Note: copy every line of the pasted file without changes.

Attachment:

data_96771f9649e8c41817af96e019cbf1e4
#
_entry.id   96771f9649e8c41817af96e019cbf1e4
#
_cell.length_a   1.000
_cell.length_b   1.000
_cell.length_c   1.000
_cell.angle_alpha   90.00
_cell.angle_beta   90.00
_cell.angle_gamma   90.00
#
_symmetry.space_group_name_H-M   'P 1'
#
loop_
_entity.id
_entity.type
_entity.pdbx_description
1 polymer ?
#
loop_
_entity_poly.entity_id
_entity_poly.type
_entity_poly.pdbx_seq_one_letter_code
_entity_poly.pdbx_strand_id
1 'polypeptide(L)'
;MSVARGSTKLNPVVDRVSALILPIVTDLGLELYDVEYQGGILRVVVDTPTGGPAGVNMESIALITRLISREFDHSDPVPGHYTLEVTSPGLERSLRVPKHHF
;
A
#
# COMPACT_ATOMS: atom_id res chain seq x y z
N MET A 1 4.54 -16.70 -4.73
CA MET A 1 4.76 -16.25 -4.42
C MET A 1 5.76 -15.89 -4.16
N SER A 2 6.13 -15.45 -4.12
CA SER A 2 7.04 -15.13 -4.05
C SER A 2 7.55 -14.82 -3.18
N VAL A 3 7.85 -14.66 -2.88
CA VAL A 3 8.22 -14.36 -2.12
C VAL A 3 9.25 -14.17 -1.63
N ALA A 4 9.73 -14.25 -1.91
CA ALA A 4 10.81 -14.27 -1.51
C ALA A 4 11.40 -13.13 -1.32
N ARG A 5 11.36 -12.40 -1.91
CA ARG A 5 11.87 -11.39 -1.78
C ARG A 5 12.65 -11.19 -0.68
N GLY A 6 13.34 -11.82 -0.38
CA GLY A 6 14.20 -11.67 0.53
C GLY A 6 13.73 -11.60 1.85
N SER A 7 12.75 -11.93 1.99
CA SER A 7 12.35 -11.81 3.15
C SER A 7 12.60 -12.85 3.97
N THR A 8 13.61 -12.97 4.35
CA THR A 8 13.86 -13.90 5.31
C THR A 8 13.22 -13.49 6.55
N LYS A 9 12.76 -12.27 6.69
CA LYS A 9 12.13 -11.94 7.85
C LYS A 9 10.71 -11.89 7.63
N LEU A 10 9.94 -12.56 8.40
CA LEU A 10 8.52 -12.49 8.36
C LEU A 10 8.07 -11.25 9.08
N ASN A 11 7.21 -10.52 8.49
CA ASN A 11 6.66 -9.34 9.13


data_96771f9649e8c41817af96e019cbf1e4
#
_entry.id   96771f9649e8c41817af96e019cbf1e4
#
_cell.length_a   1.000
_cell.length_b   1.000
_cell.length_c   1.000
_cell.angle_alpha   90.00
_cell.angle_beta   90.00
_cell.angle_gamma   90.00
#
_symmetry.space_group_name_H-M   'P 1'
#
loop_
_entity.id
_entity.type
_entity.pdbx_description
1 polymer ?
#
loop_
_entity_poly.entity_id
_entity_poly.type
_entity_poly.pdbx_seq_one_letter_code
_entity_poly.pdbx_strand_id
1 'polypeptide(L)'
;MSVARGSTKLNPVVDRVSALILPIVTDLGLELYDVEYQGGILRVVVDTPTGGPAGVNMESIALITRLISREFDHSDPVPGHYTLEVTSPGLERSLRVPKHHF
;
A
#
# COMPACT_ATOMS: atom_id res chain seq x y z
N MET A 1 4.54 -16.70 -4.73
CA MET A 1 4.76 -16.25 -4.42
C MET A 1 5.76 -15.89 -4.16
N SER A 2 6.13 -15.45 -4.12
CA SER A 2 7.04 -15.13 -4.05
C SER A 2 7.55 -14.82 -3.18
N VAL A 3 7.85 -14.66 -2.88
CA VAL A 3 8.22 -14.36 -2.12
C VAL A 3 9.25 -14.17 -1.63
N ALA A 4 9.73 -14.25 -1.91
CA ALA A 4 10.81 -14.27 -1.51
C ALA A 4 11.40 -13.13 -1.32
N ARG A 5 11.36 -12.40 -1.91
CA ARG A 5 11.87 -11.39 -1.78
C ARG A 5 12.65 -11.19 -0.68
N GLY A 6 13.34 -11.82 -0.38
CA GLY A 6 14.20 -11.67 0.53
C GLY A 6 13.73 -11.60 1.85
N SER A 7 12.75 -11.93 1.99
CA SER A 7 12.35 -11.81 3.15
C SER A 7 12.60 -12.85 3.97
N THR A 8 13.61 -12.97 4.35
CA THR A 8 13.86 -13.90 5.31
C THR A 8 13.22 -13.49 6.55
N LYS A 9 12.76 -12.27 6.69
CA LYS A 9 12.13 -11.94 7.85
C LYS A 9 10.71 -11.89 7.63
N LEU A 10 9.94 -12.56 8.40
CA LEU A 10 8.52 -12.49 8.36
C LEU A 10 8.07 -11.25 9.08
N ASN A 11 7.21 -10.52 8.49
CA ASN A 11 6.66 -9.34 9.13